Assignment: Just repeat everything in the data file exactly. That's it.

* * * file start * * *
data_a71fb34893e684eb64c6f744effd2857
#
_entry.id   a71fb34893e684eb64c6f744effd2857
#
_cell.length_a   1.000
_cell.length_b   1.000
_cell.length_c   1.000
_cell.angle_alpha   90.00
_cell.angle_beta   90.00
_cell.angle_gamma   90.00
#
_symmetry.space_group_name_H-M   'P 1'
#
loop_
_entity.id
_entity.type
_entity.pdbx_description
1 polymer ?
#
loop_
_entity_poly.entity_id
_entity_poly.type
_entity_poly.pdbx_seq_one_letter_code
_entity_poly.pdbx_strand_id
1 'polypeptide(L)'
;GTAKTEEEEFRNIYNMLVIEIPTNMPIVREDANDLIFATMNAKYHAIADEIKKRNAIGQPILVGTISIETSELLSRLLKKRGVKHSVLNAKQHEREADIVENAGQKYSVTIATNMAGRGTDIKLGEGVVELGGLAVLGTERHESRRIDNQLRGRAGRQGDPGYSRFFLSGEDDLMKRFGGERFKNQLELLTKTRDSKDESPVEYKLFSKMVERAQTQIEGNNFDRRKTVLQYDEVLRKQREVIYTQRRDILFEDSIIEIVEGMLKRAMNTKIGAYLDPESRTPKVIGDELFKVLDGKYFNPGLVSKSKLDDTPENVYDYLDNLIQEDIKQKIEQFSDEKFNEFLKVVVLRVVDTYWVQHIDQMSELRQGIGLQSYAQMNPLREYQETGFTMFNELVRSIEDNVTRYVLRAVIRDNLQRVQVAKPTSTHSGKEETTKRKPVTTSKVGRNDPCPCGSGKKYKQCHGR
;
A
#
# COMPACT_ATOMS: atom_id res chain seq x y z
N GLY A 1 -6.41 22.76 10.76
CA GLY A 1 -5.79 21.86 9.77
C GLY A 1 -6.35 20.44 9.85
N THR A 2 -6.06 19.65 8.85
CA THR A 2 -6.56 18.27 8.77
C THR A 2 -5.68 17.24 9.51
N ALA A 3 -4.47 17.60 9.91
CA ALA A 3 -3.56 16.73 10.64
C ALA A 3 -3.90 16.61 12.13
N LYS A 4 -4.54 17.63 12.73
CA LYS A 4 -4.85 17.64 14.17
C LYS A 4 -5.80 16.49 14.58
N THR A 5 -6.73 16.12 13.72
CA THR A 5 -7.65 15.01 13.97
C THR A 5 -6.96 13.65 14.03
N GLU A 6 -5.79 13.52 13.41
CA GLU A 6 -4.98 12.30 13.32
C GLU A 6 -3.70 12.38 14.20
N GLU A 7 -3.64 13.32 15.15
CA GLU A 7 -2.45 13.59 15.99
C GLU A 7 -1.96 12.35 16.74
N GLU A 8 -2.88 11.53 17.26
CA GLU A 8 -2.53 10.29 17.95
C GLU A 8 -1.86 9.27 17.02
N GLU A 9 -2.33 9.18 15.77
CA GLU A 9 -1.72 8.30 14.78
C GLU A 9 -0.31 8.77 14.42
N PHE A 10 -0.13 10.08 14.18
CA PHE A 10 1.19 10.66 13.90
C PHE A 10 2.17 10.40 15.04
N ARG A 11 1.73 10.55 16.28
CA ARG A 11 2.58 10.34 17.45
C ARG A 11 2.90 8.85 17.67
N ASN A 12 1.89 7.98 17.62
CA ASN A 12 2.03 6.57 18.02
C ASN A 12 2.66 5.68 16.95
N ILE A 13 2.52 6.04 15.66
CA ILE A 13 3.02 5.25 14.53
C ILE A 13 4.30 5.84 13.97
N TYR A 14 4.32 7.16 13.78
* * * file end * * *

data_a71fb34893e684eb64c6f744effd2857
#
_entry.id   a71fb34893e684eb64c6f744effd2857
#
_cell.length_a   1.000
_cell.length_b   1.000
_cell.length_c   1.000
_cell.angle_alpha   90.00
_cell.angle_beta   90.00
_cell.angle_gamma   90.00
#
_symmetry.space_group_name_H-M   'P 1'
#
loop_
_entity.id
_entity.type
_entity.pdbx_description
1 polymer ?
#
loop_
_entity_poly.entity_id
_entity_poly.type
_entity_poly.pdbx_seq_one_letter_code
_entity_poly.pdbx_strand_id
1 'polypeptide(L)'
;GTAKTEEEEFRNIYNMLVIEIPTNMPIVREDANDLIFATMNAKYHAIADEIKKRNAIGQPILVGTISIETSELLSRLLKKRGVKHSVLNAKQHEREADIVENAGQKYSVTIATNMAGRGTDIKLGEGVVELGGLAVLGTERHESRRIDNQLRGRAGRQGDPGYSRFFLSGEDDLMKRFGGERFKNQLELLTKTRDSKDESPVEYKLFSKMVERAQTQIEGNNFDRRKTVLQYDEVLRKQREVIYTQRRDILFEDSIIEIVEGMLKRAMNTKIGAYLDPESRTPKVIGDELFKVLDGKYFNPGLVSKSKLDDTPENVYDYLDNLIQEDIKQKIEQFSDEKFNEFLKVVVLRVVDTYWVQHIDQMSELRQGIGLQSYAQMNPLREYQETGFTMFNELVRSIEDNVTRYVLRAVIRDNLQRVQVAKPTSTHSGKEETTKRKPVTTSKVGRNDPCPCGSGKKYKQCHGR
;
A
#
# COMPACT_ATOMS: atom_id res chain seq x y z
N GLY A 1 -6.41 22.76 10.76
CA GLY A 1 -5.79 21.86 9.77
C GLY A 1 -6.35 20.44 9.85
N THR A 2 -6.06 19.65 8.85
CA THR A 2 -6.56 18.27 8.77
C THR A 2 -5.68 17.24 9.51
N ALA A 3 -4.47 17.60 9.91
CA ALA A 3 -3.56 16.73 10.64
C ALA A 3 -3.90 16.61 12.13
N LYS A 4 -4.54 17.63 12.73
CA LYS A 4 -4.85 17.64 14.17
C LYS A 4 -5.80 16.49 14.58
N THR A 5 -6.73 16.12 13.72
CA THR A 5 -7.65 15.01 13.97
C THR A 5 -6.96 13.65 14.03
N GLU A 6 -5.79 13.52 13.41
CA GLU A 6 -4.98 12.30 13.32
C GLU A 6 -3.70 12.38 14.20
N GLU A 7 -3.64 13.32 15.15
CA GLU A 7 -2.45 13.59 15.99
C GLU A 7 -1.96 12.35 16.74
N GLU A 8 -2.88 11.53 17.26
CA GLU A 8 -2.53 10.29 17.95
C GLU A 8 -1.86 9.27 17.02
N GLU A 9 -2.33 9.18 15.77
CA GLU A 9 -1.72 8.30 14.78
C GLU A 9 -0.31 8.77 14.42
N PHE A 10 -0.13 10.08 14.18
CA PHE A 10 1.19 10.66 13.90
C PHE A 10 2.17 10.40 15.04
N ARG A 11 1.73 10.55 16.28
CA ARG A 11 2.58 10.34 17.45
C ARG A 11 2.90 8.85 17.67
N ASN A 12 1.89 7.98 17.62
CA ASN A 12 2.03 6.57 18.02
C ASN A 12 2.66 5.68 16.95
N ILE A 13 2.52 6.04 15.66
CA ILE A 13 3.02 5.25 14.53
C ILE A 13 4.30 5.84 13.97
N TYR A 14 4.32 7.16 13.78